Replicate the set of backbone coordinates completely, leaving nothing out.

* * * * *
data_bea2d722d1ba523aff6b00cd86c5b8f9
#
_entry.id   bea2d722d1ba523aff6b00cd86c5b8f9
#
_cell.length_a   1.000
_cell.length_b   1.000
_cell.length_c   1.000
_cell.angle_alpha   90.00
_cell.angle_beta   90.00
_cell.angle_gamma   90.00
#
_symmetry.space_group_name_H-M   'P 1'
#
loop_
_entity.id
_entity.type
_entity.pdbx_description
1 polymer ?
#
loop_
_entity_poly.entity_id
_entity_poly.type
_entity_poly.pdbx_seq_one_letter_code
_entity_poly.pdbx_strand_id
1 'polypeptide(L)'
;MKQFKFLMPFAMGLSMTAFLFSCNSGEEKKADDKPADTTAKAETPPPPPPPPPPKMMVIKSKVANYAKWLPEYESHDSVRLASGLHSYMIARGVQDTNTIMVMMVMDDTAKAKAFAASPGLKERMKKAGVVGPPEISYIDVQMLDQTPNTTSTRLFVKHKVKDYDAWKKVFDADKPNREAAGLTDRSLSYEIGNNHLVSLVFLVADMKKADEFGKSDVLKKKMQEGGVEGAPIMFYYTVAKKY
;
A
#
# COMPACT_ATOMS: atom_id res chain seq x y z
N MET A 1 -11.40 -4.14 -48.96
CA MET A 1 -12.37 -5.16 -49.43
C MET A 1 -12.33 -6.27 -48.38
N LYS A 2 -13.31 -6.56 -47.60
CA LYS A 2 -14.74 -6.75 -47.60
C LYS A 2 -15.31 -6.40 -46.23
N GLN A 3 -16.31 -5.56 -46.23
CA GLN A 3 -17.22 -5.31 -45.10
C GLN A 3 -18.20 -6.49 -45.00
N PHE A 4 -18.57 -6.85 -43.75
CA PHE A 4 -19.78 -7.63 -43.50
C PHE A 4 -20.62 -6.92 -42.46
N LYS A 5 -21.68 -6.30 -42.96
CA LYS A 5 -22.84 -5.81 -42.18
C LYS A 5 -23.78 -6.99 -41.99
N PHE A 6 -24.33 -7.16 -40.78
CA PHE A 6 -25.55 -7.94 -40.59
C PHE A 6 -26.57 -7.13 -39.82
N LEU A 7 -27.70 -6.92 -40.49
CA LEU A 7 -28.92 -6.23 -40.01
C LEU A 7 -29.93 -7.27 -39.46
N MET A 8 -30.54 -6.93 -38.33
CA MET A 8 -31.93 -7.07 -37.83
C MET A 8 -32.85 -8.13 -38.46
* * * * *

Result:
data_bea2d722d1ba523aff6b00cd86c5b8f9
#
_entry.id   bea2d722d1ba523aff6b00cd86c5b8f9
#
_cell.length_a   1.000
_cell.length_b   1.000
_cell.length_c   1.000
_cell.angle_alpha   90.00
_cell.angle_beta   90.00
_cell.angle_gamma   90.00
#
_symmetry.space_group_name_H-M   'P 1'
#
loop_
_entity.id
_entity.type
_entity.pdbx_description
1 polymer ?
#
loop_
_entity_poly.entity_id
_entity_poly.type
_entity_poly.pdbx_seq_one_letter_code
_entity_poly.pdbx_strand_id
1 'polypeptide(L)'
;MKQFKFLMPFAMGLSMTAFLFSCNSGEEKKADDKPADTTAKAETPPPPPPPPPPKMMVIKSKVANYAKWLPEYESHDSVRLASGLHSYMIARGVQDTNTIMVMMVMDDTAKAKAFAASPGLKERMKKAGVVGPPEISYIDVQMLDQTPNTTSTRLFVKHKVKDYDAWKKVFDADKPNREAAGLTDRSLSYEIGNNHLVSLVFLVADMKKADEFGKSDVLKKKMQEGGVEGAPIMFYYTVAKKY
;
A
#
# COMPACT_ATOMS: atom_id res chain seq x y z
N MET A 1 -11.40 -4.14 -48.96
CA MET A 1 -12.37 -5.16 -49.43
C MET A 1 -12.33 -6.27 -48.38
N LYS A 2 -13.31 -6.56 -47.60
CA LYS A 2 -14.74 -6.75 -47.60
C LYS A 2 -15.31 -6.40 -46.23
N GLN A 3 -16.31 -5.56 -46.23
CA GLN A 3 -17.22 -5.31 -45.10
C GLN A 3 -18.20 -6.49 -45.00
N PHE A 4 -18.57 -6.85 -43.75
CA PHE A 4 -19.78 -7.63 -43.50
C PHE A 4 -20.62 -6.92 -42.46
N LYS A 5 -21.68 -6.30 -42.96
CA LYS A 5 -22.84 -5.81 -42.18
C LYS A 5 -23.78 -6.99 -41.99
N PHE A 6 -24.33 -7.16 -40.78
CA PHE A 6 -25.55 -7.94 -40.59
C PHE A 6 -26.57 -7.13 -39.82
N LEU A 7 -27.70 -6.92 -40.49
CA LEU A 7 -28.92 -6.23 -40.01
C LEU A 7 -29.93 -7.27 -39.46
N MET A 8 -30.54 -6.93 -38.33
CA MET A 8 -31.93 -7.07 -37.83
C MET A 8 -32.85 -8.13 -38.46